She feels that her contingent is very professional, but at the same time, it's like an extended family. The daughters and sons of the contingent have become participants, and bring that youthful excitement every year. Her focus is to do her thing, make her people happy, and make their dreams come true. She shows San Francisco what the true Rio de Janeiro has about Carnaval. It's an authentic experience including the float, the music, and dance routine. Maria herself is not only is one of the Carnaval Queens, but she has the most Queens and Kings of Carnaval in her contingent. It is the Royal Family. 

Baby Buggy Brigade was created by two Carnaval veterans that did not want to give up Carnaval after they started their families. Artistic Director Milanda Moore (a Carnaval Queen) and Designer Nancy Sabin-Hinds continue the tradition with their children. They started in 2002, and want people to know that Carnaval is a family tradition that is passed down from generation to generation. The group will be joining Grand Marshall Dora the Explorer this year.


Don't let the parade pass you by this year
Dandara and Tambores do Brasil the hardest working gal on the streets of San Francisco

Ginga Brazil, BrasArte, Conceição Damasceno's contingent, has been a participant for many years. Brasarte is a non-profit organization dedicated to preserving the traditional dance and music of Brazil and to developing opportunities for cultural exchange between dancers and musicians of all ages from Brazil and theUnited States. Conceição is a professional dancer, teacher and choreographer, and the founder and president. Over the years she has been instrumental in bringing top talent to the Bay Area. Classes are taught at World Dance Center in Berkeley.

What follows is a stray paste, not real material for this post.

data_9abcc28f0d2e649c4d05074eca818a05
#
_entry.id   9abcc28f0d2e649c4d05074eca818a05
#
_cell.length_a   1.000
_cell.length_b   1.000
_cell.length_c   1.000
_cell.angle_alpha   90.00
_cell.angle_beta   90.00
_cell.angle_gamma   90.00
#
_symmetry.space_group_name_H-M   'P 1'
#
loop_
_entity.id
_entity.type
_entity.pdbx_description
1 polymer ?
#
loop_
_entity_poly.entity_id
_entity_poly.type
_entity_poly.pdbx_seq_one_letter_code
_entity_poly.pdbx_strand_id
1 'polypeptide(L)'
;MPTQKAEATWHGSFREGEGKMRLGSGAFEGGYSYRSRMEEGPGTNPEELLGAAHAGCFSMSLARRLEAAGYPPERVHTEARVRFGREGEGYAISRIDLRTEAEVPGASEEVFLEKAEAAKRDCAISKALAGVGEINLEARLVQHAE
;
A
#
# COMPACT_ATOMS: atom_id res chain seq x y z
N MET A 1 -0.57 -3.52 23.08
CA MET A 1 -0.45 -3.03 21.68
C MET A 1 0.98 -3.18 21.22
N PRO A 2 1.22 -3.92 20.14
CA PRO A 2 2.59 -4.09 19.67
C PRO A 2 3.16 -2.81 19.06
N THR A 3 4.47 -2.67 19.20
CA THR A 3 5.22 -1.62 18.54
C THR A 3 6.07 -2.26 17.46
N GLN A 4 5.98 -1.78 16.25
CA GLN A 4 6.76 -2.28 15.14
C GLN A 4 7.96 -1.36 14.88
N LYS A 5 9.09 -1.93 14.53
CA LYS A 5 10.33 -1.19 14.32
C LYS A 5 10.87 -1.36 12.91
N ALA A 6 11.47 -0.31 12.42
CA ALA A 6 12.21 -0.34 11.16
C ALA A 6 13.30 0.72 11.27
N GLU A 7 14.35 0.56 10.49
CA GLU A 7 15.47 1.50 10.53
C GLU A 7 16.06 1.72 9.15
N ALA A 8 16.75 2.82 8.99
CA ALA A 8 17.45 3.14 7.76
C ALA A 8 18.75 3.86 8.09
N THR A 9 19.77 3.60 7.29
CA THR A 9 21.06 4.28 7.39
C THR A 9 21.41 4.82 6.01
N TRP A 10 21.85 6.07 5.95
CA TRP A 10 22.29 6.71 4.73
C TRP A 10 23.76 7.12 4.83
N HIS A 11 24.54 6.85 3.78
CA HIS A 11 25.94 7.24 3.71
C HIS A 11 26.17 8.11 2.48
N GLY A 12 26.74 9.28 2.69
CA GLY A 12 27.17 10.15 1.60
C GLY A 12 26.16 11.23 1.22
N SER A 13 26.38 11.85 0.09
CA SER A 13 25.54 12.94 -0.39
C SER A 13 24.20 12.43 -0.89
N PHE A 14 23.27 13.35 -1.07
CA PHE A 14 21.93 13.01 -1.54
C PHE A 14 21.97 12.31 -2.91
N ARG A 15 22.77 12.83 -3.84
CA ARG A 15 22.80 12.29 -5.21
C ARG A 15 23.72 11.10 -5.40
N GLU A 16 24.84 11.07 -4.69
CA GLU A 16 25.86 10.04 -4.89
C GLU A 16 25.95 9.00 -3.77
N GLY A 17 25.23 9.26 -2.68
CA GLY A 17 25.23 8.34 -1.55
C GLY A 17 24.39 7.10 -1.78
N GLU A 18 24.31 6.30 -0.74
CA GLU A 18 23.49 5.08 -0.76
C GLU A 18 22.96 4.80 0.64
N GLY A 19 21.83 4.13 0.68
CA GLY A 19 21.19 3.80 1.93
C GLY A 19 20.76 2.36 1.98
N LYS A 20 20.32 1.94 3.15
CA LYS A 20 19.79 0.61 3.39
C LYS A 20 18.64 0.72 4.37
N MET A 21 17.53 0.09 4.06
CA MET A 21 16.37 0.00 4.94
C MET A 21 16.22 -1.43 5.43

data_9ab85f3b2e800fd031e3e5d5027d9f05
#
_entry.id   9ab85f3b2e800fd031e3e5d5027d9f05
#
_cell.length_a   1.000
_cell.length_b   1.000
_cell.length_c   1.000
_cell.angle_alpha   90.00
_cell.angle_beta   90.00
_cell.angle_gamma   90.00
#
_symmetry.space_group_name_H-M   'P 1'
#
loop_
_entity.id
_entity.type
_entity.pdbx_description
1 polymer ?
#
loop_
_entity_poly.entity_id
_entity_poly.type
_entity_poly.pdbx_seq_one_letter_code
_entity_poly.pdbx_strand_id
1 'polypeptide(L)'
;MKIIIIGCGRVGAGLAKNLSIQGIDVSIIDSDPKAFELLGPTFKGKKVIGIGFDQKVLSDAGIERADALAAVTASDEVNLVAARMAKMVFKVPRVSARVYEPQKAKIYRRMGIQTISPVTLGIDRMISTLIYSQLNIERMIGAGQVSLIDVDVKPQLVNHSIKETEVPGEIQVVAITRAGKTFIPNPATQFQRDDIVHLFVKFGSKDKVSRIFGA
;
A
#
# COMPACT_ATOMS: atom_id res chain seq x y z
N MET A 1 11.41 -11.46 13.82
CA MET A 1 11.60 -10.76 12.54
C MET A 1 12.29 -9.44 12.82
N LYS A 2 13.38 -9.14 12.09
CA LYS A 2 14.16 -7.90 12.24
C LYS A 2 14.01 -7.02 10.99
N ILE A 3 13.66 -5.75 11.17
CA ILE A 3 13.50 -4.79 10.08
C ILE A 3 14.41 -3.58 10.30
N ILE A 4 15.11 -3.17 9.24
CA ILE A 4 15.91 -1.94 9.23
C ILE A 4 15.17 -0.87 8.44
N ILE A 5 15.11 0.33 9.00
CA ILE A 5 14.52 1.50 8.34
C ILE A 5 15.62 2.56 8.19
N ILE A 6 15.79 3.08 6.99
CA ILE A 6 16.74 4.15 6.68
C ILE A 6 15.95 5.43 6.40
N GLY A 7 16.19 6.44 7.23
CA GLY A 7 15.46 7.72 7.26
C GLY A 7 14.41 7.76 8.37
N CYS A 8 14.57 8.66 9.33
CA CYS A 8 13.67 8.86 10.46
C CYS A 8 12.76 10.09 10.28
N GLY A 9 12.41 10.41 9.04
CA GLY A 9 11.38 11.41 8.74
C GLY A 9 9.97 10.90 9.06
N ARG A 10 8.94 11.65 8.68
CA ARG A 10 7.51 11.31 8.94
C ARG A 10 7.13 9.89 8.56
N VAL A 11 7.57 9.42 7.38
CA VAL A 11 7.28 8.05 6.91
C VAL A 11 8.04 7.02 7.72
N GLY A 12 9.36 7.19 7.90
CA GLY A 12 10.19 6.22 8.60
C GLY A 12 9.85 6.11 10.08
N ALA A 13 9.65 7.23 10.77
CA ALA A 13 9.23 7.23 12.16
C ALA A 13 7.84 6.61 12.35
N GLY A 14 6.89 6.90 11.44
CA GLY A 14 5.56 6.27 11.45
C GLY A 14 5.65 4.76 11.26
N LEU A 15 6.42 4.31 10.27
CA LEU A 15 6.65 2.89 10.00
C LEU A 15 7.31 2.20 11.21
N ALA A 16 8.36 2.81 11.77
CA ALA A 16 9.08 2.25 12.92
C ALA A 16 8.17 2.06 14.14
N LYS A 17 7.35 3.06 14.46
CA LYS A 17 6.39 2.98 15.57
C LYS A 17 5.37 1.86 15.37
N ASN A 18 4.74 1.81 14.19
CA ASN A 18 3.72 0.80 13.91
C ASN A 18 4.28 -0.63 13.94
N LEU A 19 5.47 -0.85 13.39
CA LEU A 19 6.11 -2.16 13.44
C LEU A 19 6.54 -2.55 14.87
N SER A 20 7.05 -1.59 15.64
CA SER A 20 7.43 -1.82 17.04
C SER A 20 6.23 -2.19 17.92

MaraReggae is an award-winning contingent going on its 11th year. The theme is this: "Each one of us is born into this world with a divine mission. The soul is the inner fire that gives us warmth both to our worlds and to our hearts. It is a creative power, a passion and a guiding force. Our presentation honors the 'Sacred Fire' in all of us and the passions and dreams of our childhood." The band MaraReggae has created a universal style of World music, where everyone, young and old, can beCome join us for Carnaval 2006! inspired to dance and express themselves.
The music is directed by Brazil-born Wilson Low, and can be described as a magical blending of Brazilian roots with jazz, funk and “a whole-lot-of-soul.”Songs are original compositions, and traditional Brazilian music is performed in Portuguese and English. Mestre Low has also created capoeira/dance programs for Children in public and private schools throughout the Bay Area. His special mission is working with children of all ages to learn the beauty, discipline and cultural respect and traditions of Brazilian capoeira. He describes the various types of Carnaval in Brazil. One kind is in the streets. It's so wild, that it would never happen here in the USA; the laws here would never allow it. People hang off trucks and busses. They throw water at each other, paint their skin, go with few clothes, honk, walk around with drinks all day long, make fun of famous people, and even cross-dress. Another kind is a parade. People pay to watch; it's a show. An example of this is the Sambodromo in Rio. The third kind is inside a club. It's an all-night affair. People come in bikinis, and act sexy and crazy.There is even a fourth kind, in smaller cities; different again.